Mark your calendars, folks—on Monday, August 21, 2017, all of North America will bear witness to a solar eclipse. What makes this one unique is that it will be the first total eclipse to go from coast to coast in the US in nearly a century, and the first to pass through the lower 48 states since 1979. As a result, there has been a big demand for solar glasses with special-purpose solar filters that allow you to safely look directly at the sun without wrecking your vision. If you are planning to watch the eclipse as it unfolds, you would be best suited to pick up a pair, though there are some things you should know before you go shopping.
Due to the immense demand, third-party vendors on places like Amazon are coming out of the woodwork with solar glasses that promise to protect your vision. Unfortunately, some of these sellers are...shady (see what we did there?). Glasses that are deemed safe for viewing directly at the sun must be verified compliant with the International Organization for Standardization's ISO 12312-2 safety standard. It is important to look for that logo, though be warned that unscrupulous sellers have been plastering the label on fake glasses that don't actually meet the standard.
"It now appears that some companies are printing the ISO logo and certification label on fake eclipse glasses and handheld solar viewers made with materials that do not block enough of the sun’s ultraviolet, visible, and infrared radiation to make them truly safe," the organization warned. "Some sellers are even displaying fake test results on their websites to support their bogus claim of compliance with the ISO safety standard."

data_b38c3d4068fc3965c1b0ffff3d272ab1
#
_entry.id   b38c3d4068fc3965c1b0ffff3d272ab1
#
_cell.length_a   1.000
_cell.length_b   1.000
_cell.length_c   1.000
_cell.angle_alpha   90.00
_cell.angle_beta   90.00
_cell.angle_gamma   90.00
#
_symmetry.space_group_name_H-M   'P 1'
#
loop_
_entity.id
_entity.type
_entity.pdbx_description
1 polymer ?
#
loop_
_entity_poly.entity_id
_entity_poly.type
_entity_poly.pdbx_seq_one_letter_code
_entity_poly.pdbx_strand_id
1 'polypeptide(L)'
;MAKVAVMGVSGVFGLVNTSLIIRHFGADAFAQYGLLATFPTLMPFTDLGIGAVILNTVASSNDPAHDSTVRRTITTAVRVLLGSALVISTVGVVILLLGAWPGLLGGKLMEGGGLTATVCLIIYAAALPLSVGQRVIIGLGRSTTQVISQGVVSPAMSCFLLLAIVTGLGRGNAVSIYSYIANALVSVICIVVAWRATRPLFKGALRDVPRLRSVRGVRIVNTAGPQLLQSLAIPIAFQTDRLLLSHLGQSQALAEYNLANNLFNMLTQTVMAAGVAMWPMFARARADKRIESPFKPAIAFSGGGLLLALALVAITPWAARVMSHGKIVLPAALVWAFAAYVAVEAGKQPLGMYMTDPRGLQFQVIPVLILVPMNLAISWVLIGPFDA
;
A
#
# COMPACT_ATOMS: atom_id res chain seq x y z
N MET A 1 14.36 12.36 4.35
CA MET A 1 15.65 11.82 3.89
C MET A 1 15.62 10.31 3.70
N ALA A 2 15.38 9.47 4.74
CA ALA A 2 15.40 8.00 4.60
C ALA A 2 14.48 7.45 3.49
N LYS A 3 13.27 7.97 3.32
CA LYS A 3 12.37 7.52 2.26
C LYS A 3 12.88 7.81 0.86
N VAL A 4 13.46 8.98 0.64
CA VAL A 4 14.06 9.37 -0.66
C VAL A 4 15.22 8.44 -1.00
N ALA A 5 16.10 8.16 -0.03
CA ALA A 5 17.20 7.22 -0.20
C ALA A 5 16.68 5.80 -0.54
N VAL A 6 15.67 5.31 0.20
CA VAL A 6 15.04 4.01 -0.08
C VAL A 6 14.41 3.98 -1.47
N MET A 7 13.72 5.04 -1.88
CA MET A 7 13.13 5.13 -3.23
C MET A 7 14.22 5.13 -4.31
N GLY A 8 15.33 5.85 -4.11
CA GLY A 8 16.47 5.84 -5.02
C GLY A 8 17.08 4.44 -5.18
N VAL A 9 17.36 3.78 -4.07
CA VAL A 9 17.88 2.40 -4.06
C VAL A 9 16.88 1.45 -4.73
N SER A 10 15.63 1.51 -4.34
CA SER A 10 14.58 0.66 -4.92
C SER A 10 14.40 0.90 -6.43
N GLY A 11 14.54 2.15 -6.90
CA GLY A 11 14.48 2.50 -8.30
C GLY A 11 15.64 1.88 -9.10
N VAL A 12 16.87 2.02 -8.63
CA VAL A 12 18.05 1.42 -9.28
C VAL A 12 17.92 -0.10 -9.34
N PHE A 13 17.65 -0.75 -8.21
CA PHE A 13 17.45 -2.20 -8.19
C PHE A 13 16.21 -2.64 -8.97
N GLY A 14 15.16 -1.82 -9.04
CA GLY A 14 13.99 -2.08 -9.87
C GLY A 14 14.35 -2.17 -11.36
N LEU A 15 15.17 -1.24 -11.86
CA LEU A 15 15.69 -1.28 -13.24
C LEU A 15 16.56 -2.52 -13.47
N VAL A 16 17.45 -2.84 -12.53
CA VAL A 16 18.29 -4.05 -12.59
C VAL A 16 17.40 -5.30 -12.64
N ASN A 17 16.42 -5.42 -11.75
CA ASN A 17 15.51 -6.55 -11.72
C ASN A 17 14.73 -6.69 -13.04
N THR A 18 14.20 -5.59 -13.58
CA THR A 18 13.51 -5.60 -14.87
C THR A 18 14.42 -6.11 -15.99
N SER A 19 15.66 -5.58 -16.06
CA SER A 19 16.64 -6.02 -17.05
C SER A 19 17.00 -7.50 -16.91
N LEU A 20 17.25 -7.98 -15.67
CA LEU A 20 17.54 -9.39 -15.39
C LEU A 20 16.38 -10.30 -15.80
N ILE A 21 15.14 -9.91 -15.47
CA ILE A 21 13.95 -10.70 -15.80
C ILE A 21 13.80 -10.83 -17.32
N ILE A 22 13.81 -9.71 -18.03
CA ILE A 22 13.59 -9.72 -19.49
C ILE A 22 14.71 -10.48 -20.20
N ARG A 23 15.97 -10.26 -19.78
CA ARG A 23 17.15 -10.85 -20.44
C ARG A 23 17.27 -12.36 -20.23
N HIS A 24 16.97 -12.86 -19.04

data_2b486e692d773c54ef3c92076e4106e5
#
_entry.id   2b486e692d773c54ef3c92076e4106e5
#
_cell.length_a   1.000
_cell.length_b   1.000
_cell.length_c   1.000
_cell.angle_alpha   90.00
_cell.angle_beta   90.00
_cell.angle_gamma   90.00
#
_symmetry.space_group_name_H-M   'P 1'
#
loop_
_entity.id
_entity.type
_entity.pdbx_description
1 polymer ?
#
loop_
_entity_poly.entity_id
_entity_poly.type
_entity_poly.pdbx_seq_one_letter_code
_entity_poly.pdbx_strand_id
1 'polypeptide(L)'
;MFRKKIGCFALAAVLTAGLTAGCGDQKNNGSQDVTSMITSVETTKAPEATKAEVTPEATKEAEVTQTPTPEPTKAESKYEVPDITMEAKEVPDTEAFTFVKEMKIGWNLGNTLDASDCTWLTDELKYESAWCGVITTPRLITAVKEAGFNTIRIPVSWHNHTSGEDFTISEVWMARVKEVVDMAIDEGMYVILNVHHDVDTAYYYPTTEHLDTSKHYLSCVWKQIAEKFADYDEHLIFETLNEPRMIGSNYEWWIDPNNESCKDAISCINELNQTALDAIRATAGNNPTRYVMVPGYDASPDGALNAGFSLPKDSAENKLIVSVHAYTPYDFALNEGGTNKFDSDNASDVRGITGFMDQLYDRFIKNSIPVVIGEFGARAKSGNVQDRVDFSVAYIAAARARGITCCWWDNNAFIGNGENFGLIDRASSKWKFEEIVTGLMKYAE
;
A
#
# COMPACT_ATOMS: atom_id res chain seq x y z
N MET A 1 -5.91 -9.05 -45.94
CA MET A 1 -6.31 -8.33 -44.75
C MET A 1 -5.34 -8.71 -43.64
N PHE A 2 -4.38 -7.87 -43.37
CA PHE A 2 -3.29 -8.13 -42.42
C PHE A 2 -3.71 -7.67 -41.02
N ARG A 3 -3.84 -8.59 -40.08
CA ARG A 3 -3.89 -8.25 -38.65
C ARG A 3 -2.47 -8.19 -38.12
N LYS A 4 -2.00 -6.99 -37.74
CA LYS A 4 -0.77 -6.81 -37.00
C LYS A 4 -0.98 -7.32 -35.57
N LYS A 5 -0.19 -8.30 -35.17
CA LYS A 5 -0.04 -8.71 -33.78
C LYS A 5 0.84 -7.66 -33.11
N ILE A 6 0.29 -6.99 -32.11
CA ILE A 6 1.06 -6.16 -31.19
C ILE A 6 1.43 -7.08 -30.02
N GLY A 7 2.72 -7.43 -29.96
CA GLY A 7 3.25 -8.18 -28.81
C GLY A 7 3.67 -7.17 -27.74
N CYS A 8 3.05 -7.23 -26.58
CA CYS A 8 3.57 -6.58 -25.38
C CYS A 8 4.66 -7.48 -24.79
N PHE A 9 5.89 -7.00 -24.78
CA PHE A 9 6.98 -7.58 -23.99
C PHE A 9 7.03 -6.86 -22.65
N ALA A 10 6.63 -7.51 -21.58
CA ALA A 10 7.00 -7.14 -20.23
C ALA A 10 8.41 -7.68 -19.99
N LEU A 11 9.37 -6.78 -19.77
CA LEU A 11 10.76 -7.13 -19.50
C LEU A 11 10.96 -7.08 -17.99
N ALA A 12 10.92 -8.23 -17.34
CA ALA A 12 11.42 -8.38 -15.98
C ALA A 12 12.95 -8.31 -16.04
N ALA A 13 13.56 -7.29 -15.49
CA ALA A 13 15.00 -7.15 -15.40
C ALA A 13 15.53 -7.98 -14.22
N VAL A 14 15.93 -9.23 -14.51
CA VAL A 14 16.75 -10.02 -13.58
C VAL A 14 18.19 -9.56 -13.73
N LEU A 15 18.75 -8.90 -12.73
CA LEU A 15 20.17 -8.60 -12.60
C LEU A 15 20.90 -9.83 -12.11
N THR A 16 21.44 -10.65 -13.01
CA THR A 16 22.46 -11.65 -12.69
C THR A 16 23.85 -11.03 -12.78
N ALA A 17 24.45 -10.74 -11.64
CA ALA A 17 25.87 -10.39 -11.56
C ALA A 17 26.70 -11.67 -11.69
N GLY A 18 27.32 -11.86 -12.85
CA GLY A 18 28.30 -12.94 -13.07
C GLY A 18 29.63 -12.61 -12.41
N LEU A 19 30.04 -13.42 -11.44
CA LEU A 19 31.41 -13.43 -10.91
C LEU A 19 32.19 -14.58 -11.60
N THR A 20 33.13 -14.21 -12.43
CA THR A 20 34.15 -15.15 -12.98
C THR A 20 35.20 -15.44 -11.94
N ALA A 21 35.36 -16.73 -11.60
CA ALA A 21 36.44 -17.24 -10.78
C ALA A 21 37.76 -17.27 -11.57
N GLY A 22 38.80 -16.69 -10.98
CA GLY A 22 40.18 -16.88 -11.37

That is a big problem because if you look directly at the sun without proper protection for your eyes, you could potentially do irreparable harm that adversely affects your vision. Like phone chargers and batteries, this is not something you want to chance with a cheap knockoff.
So, how can you tell which solar glasses are the real deal? The best thing you do is limit your search to reputable vendors from the American Astronomical Society (AAS), as NASA recommends. These vendors/brands include:
- American Paper Optics (Eclipser)
- APM Telecsopes (Sunfilter Glasses)
- Baader Planetarium (AstroSolar Silver/Gold Film)* [see note below]
- Celstron (EclipsSmart Glasses & Viewers)
- DayStar (Solar Glasses)
- Explore Scientific (Solar Eclipse Sun Catcher Glasses)
- Lunt Solar Systems (SUNsafe SUNglasses)
- Meade Instruments (EclipseView Glasses & Viewers)
- Rainbow Symphony (Eclpse Shades)
- Seymour Solar (Helios Glasses)
- Thousand Oaks Optical (Silver-Black Polymer & SolarLite)
- TSE 17 (Solar filter Foil)
These can be hard to find because of the overwhelming demand, and you may have to purchase them in packs. For example, American Paper Optics is completely out of stock on its website. However, you can check your local Walmart or Lowe's location, as both retailers carry the Eclipser glasses in-store.
If you're wiling to purchase more than one set of solar glasses, we found Lunt Solar Systems' SUNsafe SUNglasses in-stock at B&H Photo. A 5-pack goes for $12.95, plus shipping and handling. I live in Tennessee and ordered a set, which came to around $23 shipped. That's around twice as much as they should cost if I was able to find them locally, but it is better to go that route than take a chance with an unknown brand for cheap on eBay.
The path of the upcoming total eclipse where the moon fully covers the sun is a relatively thin ribbon measuring 70 miles wide. It crosses the US from the upper section of the West and runs down towards the mid section of the East. The first point of contact will be at Lincoln Beach, Oregon at 9:05 AM Pacific, with a total blackout occurring there at 10:16 AM Pactific.
It will then cross Oregon, Idaho, Wyoming, Montana, Nebraska, Iowa, Kansas, Missouri, Illinois, Kentucky, Tennessee, Georgia, and North and South Carolina over the next hour and a half. The total eclipse will end near Charleston, South Carolina at 2:48 PM Easter, and then leave the US at 4:09 PM Eastern. The longest duration will be near Carbondale, Illinois, where the moon will completely cover the sun for two minutes and 40 seconds.
Refer to the above chart for more specific times, depending on where you live. There is also an interactive map on NASA's website where you can click on your exact location and get the times for when the eclipse begins, is at its totality, and ends.